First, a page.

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Leap in prostate cancer diagnosis says MRI could help men avoid biopsy

23 January 2017 11:19

MRIs could avoid 27% of men having to undergo a biopsy

MRIs could avoid 27% of men having to undergo a biopsy

Thousands of men may be able to avoid undergoing a biopsy to detect prostate cancer, as research shows MRI scans could be used to detect aggressive forms of the disease.

A study of 570 men with suspected prostate cancer - those found to have elevated levels of the prostate-specific antigen (PSA) protein in their blood or other symptoms - correctly identified 93% of aggressive cancers.

Comparatively, the commonly used biopsy only diagnosed around 50% of cases.

A biopsy collects a small tissue sample from the body for examination.

A report, now published in British medical journal The Lancet, estimates that 27% of men could avoid having to undergo the procedure.

Lead author Dr Hashim Ahmed, of the University College London Hospitals NHS Foundation Trust (UCLH), says the random selection of tissue samples means the current biopsy test could be inaccurate and does not confirm the aggressiveness of a cancer.

It could also miss aggressive cancers that are actually there, Dr Ahmed claims.

"Because of this, some men with no cancer or harmless cancers are sometimes given the wrong diagnosis and are then treated even though this offers no survival benefit and can often cause side effects," he added.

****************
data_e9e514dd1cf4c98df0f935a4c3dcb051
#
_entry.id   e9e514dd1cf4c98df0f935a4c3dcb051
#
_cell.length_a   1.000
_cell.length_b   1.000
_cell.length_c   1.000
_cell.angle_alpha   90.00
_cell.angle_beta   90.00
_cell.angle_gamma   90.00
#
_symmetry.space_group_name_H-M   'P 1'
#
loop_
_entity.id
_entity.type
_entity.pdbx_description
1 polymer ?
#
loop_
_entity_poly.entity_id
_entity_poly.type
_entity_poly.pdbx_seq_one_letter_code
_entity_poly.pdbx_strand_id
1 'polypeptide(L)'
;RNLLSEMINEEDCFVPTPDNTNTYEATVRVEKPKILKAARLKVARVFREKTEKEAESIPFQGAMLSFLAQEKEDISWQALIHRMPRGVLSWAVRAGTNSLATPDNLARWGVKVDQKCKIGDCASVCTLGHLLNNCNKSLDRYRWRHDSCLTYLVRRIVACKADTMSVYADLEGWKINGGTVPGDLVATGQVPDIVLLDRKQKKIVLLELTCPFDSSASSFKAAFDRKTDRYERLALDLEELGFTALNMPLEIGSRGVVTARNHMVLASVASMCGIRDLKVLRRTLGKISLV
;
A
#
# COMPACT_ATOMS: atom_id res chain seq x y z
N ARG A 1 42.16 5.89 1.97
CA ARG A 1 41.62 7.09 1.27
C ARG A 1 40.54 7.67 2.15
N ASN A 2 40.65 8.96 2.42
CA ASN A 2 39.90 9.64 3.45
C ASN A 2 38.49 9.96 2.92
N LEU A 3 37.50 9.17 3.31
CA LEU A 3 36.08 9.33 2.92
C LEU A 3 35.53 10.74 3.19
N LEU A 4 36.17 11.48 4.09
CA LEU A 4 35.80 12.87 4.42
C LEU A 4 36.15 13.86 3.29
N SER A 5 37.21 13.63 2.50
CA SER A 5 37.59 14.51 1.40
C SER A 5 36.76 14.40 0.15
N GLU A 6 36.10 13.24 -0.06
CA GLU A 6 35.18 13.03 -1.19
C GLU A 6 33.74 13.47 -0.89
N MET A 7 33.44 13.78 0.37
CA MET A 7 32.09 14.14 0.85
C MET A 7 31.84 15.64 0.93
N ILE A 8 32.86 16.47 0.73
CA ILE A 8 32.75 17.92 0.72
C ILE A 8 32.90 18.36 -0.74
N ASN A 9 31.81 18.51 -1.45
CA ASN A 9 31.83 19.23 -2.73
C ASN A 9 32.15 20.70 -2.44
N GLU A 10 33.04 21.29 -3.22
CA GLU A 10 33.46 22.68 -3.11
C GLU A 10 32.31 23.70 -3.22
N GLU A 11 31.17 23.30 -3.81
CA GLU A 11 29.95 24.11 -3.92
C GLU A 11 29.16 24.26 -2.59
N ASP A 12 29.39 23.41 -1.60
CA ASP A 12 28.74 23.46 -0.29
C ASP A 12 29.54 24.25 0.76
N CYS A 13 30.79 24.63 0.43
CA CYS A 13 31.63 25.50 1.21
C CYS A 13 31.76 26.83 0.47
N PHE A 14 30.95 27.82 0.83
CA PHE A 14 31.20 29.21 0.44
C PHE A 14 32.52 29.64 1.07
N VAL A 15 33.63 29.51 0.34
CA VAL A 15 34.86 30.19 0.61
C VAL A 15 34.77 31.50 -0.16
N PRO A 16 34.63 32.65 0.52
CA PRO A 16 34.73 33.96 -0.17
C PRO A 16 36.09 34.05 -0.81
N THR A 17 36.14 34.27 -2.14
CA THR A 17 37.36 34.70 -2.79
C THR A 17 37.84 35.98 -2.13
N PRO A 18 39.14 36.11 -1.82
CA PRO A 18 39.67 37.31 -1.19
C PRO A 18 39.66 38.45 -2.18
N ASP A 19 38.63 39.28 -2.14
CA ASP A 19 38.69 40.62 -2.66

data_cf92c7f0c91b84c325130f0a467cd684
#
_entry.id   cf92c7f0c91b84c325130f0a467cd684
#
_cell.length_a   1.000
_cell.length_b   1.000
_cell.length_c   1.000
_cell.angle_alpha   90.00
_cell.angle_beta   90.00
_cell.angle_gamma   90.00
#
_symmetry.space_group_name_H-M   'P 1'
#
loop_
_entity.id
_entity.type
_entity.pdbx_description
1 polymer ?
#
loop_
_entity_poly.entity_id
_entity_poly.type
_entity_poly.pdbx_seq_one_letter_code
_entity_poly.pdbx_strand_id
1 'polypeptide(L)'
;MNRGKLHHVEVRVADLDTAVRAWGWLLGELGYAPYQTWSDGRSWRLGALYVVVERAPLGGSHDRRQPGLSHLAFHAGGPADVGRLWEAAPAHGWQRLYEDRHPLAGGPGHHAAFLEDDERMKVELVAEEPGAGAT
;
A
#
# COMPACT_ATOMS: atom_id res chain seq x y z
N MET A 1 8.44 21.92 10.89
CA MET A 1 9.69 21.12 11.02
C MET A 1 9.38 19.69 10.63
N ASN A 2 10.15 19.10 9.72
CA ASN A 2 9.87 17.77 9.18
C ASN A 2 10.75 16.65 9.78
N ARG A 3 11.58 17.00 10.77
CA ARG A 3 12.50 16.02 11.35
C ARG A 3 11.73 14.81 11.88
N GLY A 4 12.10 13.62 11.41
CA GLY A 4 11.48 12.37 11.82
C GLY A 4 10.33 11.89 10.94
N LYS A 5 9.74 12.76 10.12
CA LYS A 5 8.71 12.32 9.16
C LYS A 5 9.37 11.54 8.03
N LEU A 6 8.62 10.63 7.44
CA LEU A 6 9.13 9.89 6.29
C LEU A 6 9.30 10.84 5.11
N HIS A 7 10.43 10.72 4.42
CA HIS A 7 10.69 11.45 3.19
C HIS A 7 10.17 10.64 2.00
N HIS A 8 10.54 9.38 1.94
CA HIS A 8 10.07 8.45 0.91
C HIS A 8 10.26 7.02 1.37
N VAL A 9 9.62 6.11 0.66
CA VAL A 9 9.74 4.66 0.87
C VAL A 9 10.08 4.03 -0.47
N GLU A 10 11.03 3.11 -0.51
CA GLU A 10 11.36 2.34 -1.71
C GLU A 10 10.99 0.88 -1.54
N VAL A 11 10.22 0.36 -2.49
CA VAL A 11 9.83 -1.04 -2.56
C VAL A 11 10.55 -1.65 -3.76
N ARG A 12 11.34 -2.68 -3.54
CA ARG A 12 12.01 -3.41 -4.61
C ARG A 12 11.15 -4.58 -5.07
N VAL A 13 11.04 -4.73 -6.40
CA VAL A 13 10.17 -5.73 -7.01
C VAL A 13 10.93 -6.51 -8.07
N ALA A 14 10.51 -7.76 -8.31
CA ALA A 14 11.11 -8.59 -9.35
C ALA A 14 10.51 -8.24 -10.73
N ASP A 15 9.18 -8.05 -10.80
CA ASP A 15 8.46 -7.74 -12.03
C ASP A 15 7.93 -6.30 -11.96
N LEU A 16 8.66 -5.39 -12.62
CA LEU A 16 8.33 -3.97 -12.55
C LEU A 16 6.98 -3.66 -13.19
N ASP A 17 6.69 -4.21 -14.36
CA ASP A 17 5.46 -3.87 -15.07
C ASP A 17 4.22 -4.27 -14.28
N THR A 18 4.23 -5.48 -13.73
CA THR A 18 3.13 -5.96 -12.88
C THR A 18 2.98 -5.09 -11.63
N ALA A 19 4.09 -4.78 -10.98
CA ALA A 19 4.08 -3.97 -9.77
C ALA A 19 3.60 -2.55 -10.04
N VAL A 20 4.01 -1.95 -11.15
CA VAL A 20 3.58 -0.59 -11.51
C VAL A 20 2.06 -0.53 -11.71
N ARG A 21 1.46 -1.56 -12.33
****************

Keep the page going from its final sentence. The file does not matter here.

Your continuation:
"On top of these errors in diagnosis, the current biopsy test can cause side effects such as bleeding, pain and serious infections."

Sufferers of prostate cancer can take out specialised medical travel insurance when planning a holiday.

Huge leap forward

Prostate Cancer UK is now working with clinical experts and professional bodies to determine how a rollout of the MRI scan method can work.

Chief executive of the research organisation, Angela Culhane, praised the findings as a "huge leap forward".

She said: "The results from the (trial) make it clear that giving men with raised PSA an mpMRI scan before a biopsy can help increase the number of aggressive cancers detected whilst reducing the number of unnecessary biopsies for men."

"This is the biggest leap forward in prostate cancer diagnosis in decades with the potential to save many lives."